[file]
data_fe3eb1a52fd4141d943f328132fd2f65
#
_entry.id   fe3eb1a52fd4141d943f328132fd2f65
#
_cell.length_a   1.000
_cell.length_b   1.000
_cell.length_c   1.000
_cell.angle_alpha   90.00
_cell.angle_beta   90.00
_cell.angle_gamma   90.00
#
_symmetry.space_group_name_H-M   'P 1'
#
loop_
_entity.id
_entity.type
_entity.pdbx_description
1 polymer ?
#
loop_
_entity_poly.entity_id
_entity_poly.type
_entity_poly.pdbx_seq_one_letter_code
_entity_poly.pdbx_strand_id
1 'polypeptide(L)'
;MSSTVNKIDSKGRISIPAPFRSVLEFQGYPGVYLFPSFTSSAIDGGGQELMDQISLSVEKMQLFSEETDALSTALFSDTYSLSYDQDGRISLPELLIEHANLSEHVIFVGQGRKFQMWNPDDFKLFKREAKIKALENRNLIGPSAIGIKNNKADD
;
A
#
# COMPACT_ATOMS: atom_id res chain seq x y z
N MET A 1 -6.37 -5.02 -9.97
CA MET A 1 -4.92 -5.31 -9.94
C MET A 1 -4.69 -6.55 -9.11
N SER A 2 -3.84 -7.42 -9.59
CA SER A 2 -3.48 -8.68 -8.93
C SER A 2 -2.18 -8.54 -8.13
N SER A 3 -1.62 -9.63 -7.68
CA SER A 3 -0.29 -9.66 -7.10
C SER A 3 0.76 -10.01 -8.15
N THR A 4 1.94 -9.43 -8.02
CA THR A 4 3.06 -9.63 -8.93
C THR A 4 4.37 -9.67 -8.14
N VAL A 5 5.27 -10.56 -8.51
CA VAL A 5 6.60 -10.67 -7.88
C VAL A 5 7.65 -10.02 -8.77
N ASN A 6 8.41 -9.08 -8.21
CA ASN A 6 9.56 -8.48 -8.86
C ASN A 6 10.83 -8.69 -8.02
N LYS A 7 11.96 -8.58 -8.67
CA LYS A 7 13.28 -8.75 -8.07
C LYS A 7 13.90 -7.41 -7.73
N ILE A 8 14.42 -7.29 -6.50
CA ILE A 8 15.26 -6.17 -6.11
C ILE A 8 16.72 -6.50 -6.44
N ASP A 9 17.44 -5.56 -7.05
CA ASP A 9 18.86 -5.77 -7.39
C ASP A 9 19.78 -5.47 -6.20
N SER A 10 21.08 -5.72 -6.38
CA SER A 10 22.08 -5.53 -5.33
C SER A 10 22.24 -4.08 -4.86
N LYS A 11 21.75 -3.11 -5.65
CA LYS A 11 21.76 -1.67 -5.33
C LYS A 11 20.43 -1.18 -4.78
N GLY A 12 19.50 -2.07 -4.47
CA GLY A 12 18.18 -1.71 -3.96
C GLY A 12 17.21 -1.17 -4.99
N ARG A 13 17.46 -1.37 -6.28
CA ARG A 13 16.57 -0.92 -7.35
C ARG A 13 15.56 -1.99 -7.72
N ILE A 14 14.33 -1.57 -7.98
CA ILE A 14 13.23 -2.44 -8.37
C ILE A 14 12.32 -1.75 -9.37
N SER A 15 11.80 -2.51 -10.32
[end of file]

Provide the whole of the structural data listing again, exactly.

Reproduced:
data_fe3eb1a52fd4141d943f328132fd2f65
#
_entry.id   fe3eb1a52fd4141d943f328132fd2f65
#
_cell.length_a   1.000
_cell.length_b   1.000
_cell.length_c   1.000
_cell.angle_alpha   90.00
_cell.angle_beta   90.00
_cell.angle_gamma   90.00
#
_symmetry.space_group_name_H-M   'P 1'
#
loop_
_entity.id
_entity.type
_entity.pdbx_description
1 polymer ?
#
loop_
_entity_poly.entity_id
_entity_poly.type
_entity_poly.pdbx_seq_one_letter_code
_entity_poly.pdbx_strand_id
1 'polypeptide(L)'
;MSSTVNKIDSKGRISIPAPFRSVLEFQGYPGVYLFPSFTSSAIDGGGQELMDQISLSVEKMQLFSEETDALSTALFSDTYSLSYDQDGRISLPELLIEHANLSEHVIFVGQGRKFQMWNPDDFKLFKREAKIKALENRNLIGPSAIGIKNNKADD
;
A
#
# COMPACT_ATOMS: atom_id res chain seq x y z
N MET A 1 -6.37 -5.02 -9.97
CA MET A 1 -4.92 -5.31 -9.94
C MET A 1 -4.69 -6.55 -9.11
N SER A 2 -3.84 -7.42 -9.59
CA SER A 2 -3.48 -8.68 -8.93
C SER A 2 -2.18 -8.54 -8.13
N SER A 3 -1.62 -9.63 -7.68
CA SER A 3 -0.29 -9.66 -7.10
C SER A 3 0.76 -10.01 -8.15
N THR A 4 1.94 -9.43 -8.02
CA THR A 4 3.06 -9.63 -8.93
C THR A 4 4.37 -9.67 -8.14
N VAL A 5 5.27 -10.56 -8.51
CA VAL A 5 6.60 -10.67 -7.88
C VAL A 5 7.65 -10.02 -8.77
N ASN A 6 8.41 -9.08 -8.21
CA ASN A 6 9.56 -8.48 -8.86
C ASN A 6 10.83 -8.69 -8.02
N LYS A 7 11.96 -8.58 -8.67
CA LYS A 7 13.28 -8.75 -8.07
C LYS A 7 13.90 -7.41 -7.73
N ILE A 8 14.42 -7.29 -6.50
CA ILE A 8 15.26 -6.17 -6.11
C ILE A 8 16.72 -6.50 -6.44
N ASP A 9 17.44 -5.56 -7.05
CA ASP A 9 18.86 -5.77 -7.39
C ASP A 9 19.78 -5.47 -6.20
N SER A 10 21.08 -5.72 -6.38
CA SER A 10 22.08 -5.53 -5.33
C SER A 10 22.24 -4.08 -4.86
N LYS A 11 21.75 -3.11 -5.65
CA LYS A 11 21.76 -1.67 -5.33
C LYS A 11 20.43 -1.18 -4.78
N GLY A 12 19.50 -2.07 -4.47
CA GLY A 12 18.18 -1.71 -3.96
C GLY A 12 17.21 -1.17 -4.99
N ARG A 13 17.46 -1.37 -6.28
CA ARG A 13 16.57 -0.92 -7.35
C ARG A 13 15.56 -1.99 -7.72
N ILE A 14 14.33 -1.57 -7.98
CA ILE A 14 13.23 -2.44 -8.37
C ILE A 14 12.32 -1.75 -9.37
N SER A 15 11.80 -2.51 -10.32